ELECTRIC scooters are growing more-and-more popular – but it’s illegal to ride them in a public place.

A year ago, Devizes man David Andrew was understood to have become the first person in Wiltshire to be dealt with for riding an e-scooter while disqualified from driving.

Police caught him at the handlebars of an e-scooter on London Road and he walked from court on Friday with six penalty points.


Under UK law, it’s permitted to ride an electric scooter on private land as long as you have the landowner’s permission. But it’s an offence to ride them in public – including on paths, pavements and roads.

If you're caught riding an e-scooter without insurance you could receive an on-the-spot fine of £300 and six penalty points. Riding without a licence could see you fined up to £1,000 and given points, the Metropolitan Police has said.

There are a number cities currently taking part in a hire scheme trial. Those with a driving licence and the relevant insurance are able to rent e-scooters in parts of Bristol, Portsmouth and Southampton, Derby and Nottingham and the West Midlands. The schemes were launched last July.

What do the police say?

Wiltshire Police had a warning for those tempted to take an electric scooter out onto the county’s roads.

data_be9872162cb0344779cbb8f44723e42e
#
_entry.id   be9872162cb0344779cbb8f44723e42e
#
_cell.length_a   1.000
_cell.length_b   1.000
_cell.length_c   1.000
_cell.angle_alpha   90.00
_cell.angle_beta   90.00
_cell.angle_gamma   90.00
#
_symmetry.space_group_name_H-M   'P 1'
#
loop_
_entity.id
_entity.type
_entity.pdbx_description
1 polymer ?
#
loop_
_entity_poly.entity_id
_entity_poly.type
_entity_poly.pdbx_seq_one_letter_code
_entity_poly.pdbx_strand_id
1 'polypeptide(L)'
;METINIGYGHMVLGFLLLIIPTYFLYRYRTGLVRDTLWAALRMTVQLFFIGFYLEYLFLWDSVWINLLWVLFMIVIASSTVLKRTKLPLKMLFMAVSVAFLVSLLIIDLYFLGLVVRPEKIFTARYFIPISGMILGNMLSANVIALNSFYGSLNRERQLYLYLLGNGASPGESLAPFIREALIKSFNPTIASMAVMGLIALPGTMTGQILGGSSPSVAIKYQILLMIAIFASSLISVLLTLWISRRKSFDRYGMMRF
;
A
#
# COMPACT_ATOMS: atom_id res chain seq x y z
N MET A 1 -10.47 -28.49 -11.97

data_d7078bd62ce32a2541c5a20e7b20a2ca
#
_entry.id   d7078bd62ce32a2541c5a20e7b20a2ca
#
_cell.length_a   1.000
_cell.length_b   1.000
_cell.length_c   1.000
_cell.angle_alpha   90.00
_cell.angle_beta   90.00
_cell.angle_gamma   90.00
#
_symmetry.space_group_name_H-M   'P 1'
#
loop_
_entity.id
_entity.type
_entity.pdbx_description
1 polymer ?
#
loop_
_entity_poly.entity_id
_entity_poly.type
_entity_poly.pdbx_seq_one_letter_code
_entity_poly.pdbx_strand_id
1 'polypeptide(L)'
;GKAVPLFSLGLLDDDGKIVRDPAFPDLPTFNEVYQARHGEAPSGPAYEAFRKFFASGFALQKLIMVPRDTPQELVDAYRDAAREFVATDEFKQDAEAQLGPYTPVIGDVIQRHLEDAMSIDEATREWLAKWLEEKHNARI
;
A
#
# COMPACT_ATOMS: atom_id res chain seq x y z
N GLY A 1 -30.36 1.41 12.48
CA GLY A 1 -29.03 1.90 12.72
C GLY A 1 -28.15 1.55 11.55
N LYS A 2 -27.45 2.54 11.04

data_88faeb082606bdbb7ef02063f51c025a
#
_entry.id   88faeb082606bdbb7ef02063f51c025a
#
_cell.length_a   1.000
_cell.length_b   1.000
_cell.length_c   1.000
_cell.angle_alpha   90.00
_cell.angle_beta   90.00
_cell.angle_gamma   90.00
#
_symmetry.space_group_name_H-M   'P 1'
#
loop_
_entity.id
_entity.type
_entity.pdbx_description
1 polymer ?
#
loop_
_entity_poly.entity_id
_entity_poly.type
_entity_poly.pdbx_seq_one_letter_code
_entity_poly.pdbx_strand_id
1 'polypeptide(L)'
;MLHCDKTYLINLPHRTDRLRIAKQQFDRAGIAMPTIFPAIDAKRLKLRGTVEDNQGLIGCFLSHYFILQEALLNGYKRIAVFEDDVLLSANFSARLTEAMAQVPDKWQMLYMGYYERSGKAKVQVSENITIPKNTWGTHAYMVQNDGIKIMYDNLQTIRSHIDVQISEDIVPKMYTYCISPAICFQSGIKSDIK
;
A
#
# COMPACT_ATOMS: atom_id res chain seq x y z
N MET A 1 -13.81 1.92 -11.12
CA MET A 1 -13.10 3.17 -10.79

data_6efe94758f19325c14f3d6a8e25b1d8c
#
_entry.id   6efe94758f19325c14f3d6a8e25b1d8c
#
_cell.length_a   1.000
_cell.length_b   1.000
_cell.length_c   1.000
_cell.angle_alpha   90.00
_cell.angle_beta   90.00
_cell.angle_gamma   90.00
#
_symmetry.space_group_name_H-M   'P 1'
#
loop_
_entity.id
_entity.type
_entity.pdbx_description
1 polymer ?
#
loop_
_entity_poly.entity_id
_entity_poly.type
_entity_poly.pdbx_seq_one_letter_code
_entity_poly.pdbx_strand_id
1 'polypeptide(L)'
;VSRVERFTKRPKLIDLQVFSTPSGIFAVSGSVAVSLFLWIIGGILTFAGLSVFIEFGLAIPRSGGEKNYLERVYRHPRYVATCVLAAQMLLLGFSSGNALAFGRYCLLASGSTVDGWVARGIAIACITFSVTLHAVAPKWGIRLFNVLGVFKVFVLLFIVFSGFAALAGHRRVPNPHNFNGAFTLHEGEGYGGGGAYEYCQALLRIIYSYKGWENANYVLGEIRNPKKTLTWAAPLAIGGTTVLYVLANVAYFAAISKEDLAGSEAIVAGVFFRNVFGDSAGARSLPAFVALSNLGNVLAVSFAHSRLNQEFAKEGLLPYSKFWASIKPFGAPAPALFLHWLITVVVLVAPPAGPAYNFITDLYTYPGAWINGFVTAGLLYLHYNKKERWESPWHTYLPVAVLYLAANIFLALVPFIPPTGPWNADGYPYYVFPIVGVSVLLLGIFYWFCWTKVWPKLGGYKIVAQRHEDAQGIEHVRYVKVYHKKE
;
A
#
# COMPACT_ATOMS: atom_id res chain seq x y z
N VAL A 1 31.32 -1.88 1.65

While e-scooters are legally available to purchase, it’s currently against the law to ride a privately-owned e-scooter in any public place in the UK,” the force said.

“This includes roads, pavements, parks, town centres or promenades. The only place a privately-owned e-scooter can be used is on private land.

“This is because e-scooters are classified as Personal Light Electric Vehicles (PLEVs) so they are treated as motor vehicles. As such, if they are used on a road, pavement or public place they are subject to the same legal requirements as any motor vehicle.

“We would also ask anyone using an e-scooter legally – i.e. on private land – to carefully consider their safety before doing so.

“All riders should wear a helmet and younger riders particularly would benefit from additional protective clothing such as knee and elbow pads to minimise injury should you come off.”